Sunday, April 28, is Divine Mercy Sunday, as first announced by St. John Paul II on April 30, 2000, on the anniversary of the canonization of St. Maria Faustina Kowalska.
To explore the meaning of mercy for each of us, let us begin with the Gospel.
Christ’s appearance to His disciples on Easter Sunday night took place in a room locked “for fear of the Jews.” If modern photography had been available to capture their faces, we would probably see a blend of fright and embarrassment.
The apostles were still reeling with guilt for abandoning their Master, and perhaps also anticipated a severe reprimand from God for abandoning His Son Jesus during His Passion.
Instead of fear, His appearance brought them unexpected and serene joy. “The disciples rejoiced when they saw the Lord.” Instead of giving them the expected tongue lashing, Jesus said: “Peace be with you.” He said to them again, “Peace be with you. As the Father has sent me, so I send you.”
If this weren’t enough, “He breathed on them and said to them, ‘Receive the Holy Spirit. Whose sins you forgive are forgiven them, and whose sins you retain are retained.’” What a clever way to spread discipleship — pick out some great offenders of God, such as Peter (and later, Paul). Let them experience God’s profound and exquisite mercy, fill them with the supreme joy of being totally forgiven and embraced by God’s mercy. No one can stop them from spreading their joy to the whole world.
Divine Mercy is a gift from God that sells itself.
Jesus’ life on earth was a sign of the Father’s mercy toward mankind. In his encyclical on Divine Mercy, St. John Paul II tells us: “Jesus makes mercy one of the principal themes of his preaching.”
In order to understand more clearly the power of mercy to create intimacy with self, with others and with God, let us first explore the power of sin to alienate.
If I choose to hold on to anger occasioned by someone’s action toward me, I sin on multiple levels. First of all, that person is created in the image of God. When I remain angry at someone created in God’s own image, I am denigrating someone who is sacred to God. Furthermore, if that person is a Christian, I am failing to recognize Christ in that person, and so I am slapping Jesus in the face and I am no different than the crowd shouting: “Crucify Him; crucify Him!”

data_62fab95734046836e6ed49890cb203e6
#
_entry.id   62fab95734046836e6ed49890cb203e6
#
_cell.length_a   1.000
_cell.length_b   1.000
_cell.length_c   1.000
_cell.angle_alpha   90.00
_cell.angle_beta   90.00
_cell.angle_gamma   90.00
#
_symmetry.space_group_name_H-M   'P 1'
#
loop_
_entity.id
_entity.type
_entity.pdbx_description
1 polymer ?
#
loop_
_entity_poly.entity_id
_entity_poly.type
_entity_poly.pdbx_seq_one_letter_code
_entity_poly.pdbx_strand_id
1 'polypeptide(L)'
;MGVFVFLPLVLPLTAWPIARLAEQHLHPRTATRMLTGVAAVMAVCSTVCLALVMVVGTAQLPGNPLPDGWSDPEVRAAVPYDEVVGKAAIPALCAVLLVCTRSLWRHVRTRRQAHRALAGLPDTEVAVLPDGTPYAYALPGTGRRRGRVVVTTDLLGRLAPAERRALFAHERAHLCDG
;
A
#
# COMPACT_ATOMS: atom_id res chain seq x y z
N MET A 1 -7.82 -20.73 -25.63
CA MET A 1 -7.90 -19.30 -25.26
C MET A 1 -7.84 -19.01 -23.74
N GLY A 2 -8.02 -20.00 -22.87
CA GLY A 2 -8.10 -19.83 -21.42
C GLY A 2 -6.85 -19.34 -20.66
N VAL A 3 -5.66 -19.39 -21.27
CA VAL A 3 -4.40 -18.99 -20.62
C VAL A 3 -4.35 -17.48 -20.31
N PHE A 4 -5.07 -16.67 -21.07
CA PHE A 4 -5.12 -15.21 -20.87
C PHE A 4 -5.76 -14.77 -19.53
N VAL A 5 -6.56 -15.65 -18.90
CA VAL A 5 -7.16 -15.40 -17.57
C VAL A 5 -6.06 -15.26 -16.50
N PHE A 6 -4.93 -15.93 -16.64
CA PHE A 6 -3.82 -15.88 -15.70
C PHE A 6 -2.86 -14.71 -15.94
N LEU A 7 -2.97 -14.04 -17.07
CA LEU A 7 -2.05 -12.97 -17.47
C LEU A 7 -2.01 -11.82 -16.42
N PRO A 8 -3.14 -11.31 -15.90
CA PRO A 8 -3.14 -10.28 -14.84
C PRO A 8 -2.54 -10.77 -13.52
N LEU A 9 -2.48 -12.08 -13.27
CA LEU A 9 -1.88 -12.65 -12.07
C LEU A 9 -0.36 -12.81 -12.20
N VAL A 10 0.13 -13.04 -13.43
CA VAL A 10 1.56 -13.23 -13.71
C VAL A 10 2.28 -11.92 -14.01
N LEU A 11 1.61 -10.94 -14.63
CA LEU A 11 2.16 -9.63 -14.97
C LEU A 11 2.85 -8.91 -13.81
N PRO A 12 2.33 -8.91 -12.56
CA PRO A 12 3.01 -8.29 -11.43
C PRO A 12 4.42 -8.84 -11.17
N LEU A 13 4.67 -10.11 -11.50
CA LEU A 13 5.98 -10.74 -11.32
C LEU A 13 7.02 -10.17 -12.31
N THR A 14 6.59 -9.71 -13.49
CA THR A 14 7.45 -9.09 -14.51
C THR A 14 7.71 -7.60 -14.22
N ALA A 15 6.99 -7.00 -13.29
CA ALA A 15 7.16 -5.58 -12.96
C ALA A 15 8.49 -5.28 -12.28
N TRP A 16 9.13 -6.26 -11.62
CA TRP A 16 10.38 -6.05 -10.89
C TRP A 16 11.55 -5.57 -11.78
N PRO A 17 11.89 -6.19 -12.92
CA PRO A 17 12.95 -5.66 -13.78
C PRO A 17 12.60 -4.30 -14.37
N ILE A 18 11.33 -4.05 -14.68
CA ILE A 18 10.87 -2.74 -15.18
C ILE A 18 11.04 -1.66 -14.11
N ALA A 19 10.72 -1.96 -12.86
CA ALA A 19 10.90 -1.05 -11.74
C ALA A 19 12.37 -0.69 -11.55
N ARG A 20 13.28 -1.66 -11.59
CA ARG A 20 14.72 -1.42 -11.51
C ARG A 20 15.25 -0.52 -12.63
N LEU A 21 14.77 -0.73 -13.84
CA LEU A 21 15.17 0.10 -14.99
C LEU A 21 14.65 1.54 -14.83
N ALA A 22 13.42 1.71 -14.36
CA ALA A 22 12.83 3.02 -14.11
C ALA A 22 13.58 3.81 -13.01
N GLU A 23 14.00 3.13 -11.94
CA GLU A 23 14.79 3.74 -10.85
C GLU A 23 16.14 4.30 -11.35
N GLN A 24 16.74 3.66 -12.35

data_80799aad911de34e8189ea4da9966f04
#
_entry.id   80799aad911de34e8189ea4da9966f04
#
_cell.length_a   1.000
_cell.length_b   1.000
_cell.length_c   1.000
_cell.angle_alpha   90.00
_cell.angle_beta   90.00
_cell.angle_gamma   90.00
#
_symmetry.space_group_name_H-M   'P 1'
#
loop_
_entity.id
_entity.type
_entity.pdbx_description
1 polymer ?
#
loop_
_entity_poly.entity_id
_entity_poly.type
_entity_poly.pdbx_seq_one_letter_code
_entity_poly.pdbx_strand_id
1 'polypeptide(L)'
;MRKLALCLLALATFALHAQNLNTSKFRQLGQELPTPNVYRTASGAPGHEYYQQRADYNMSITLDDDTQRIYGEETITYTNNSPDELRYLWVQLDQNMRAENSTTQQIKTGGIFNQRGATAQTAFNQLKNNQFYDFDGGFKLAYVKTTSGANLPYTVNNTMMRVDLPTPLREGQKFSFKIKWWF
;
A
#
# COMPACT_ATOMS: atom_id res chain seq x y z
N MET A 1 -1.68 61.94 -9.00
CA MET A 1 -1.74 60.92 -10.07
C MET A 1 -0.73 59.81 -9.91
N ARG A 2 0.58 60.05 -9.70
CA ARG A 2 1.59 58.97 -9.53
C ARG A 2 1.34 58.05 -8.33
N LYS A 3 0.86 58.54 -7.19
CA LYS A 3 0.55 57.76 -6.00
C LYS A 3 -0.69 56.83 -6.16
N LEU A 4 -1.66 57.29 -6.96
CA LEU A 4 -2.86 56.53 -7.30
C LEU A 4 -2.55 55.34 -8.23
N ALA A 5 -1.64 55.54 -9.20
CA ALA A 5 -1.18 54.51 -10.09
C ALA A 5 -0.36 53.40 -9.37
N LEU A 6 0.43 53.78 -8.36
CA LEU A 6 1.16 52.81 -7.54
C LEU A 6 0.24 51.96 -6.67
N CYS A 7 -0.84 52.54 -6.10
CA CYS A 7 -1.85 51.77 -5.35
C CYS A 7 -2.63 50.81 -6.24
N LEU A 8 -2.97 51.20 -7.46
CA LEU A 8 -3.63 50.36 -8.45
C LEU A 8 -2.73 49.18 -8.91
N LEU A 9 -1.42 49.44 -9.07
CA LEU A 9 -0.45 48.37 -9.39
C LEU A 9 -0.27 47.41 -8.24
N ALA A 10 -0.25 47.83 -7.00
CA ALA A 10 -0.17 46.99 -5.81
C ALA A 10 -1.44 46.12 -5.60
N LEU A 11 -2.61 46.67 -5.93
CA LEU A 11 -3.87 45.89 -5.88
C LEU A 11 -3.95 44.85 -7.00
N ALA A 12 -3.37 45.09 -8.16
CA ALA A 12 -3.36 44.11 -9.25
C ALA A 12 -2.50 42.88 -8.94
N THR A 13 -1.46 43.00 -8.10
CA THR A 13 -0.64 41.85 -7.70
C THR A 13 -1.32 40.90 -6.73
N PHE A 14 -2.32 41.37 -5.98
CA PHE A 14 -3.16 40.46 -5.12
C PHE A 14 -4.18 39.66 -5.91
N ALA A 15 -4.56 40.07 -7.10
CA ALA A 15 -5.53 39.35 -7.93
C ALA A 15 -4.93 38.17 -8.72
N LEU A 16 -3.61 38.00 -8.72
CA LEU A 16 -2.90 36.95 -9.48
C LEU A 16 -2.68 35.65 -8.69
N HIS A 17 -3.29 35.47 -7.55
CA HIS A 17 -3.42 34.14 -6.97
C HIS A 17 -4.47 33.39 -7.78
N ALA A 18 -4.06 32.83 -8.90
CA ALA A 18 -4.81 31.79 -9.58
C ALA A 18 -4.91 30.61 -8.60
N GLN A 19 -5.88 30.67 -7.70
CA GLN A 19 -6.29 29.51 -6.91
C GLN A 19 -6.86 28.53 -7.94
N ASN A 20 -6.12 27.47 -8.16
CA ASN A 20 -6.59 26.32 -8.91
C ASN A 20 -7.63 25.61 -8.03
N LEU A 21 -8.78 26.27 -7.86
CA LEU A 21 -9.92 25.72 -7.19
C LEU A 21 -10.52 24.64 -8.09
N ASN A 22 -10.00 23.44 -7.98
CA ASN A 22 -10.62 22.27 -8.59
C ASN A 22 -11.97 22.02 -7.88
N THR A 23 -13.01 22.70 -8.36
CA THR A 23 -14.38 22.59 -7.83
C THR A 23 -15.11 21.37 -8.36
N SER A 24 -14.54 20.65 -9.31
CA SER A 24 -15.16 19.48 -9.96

It’s okay for me to be angry at the evil that comes my way because of the person’s action, but I can’t identify that person as evil. Furthermore, every time I am angry at someone, I am also angry at myself for being angry at the other.
The way out of the anger trap, and the trap of self-condemnation, is to ask Jesus to separate the evil from the person who committed the sin. That immediately transfers me to the side of God, joining Him in extending His mercy to that person.
Furthermore, Paul tells us to “be angry but do not sin. Do not let the sun go down upon your anger so as to give Satan a foothold.” In cases such as this, when we agree with Jesus to extend His mercy to someone who has hurt us, Satan can’t take it. He gets out fast.
This is the underlying reason why joining Jesus and the Father in extending mercy to others creates almost instantaneous intimacy with God, with self, and with others. When I am entering into God’s mercy toward others, I am receiving what I am asking God to send to others.
You have often heard that when it comes to possessions, you can’t take it with you. However, when it comes to mercy, you can and will take it with you. In a sense, extending divine mercy to others is already participating in the future glory God desires to share with us.
April 28th is Mercy Sunday. St. Faustina tells us in her Diary, God says, “Gather all sinners from the entire world and immerse them in the abyss of My mercy. I want to give Myself to souls; I yearn for souls, My Daughter. On the day of My feast, the Feast of Mercy, you will go through the whole world and bring fainting souls to the spring of My mercy. I shall heal and strengthen them.”
I encourage you to attend a Divine Mercy celebration, and enter into it, not interceding for your loved ones only, but also for all those who are unknown and feel forlorn and forgotten. (See a list of Divine Mercy celebrations on page 8.)
Without exception, everyone — Our Holy Father, Pope Francis, all bishops, priests, religious and all laity — need to be immersed in God’s mercy. Same with world leaders, even those engaged in promoting evil practices; all are in need of Divine Mercy. They need us to intercede for them. Let us remember in a special way those who are persecuted for their faith. They too need God’s mercy to persevere.
Finally, if you cannot get to a Divine Mercy celebration, then at least get a Divine Mercy chaplet booklet and begin to say the chaplet daily. There is no finer way of becoming immersed in Divine Mercy than by joining Jesus in extending His mercy to the most forlorn and alienated. When we enter into Divine Mercy, we are entering into the Sacred Heart of Jesus. What a joy for Him, for them and for us.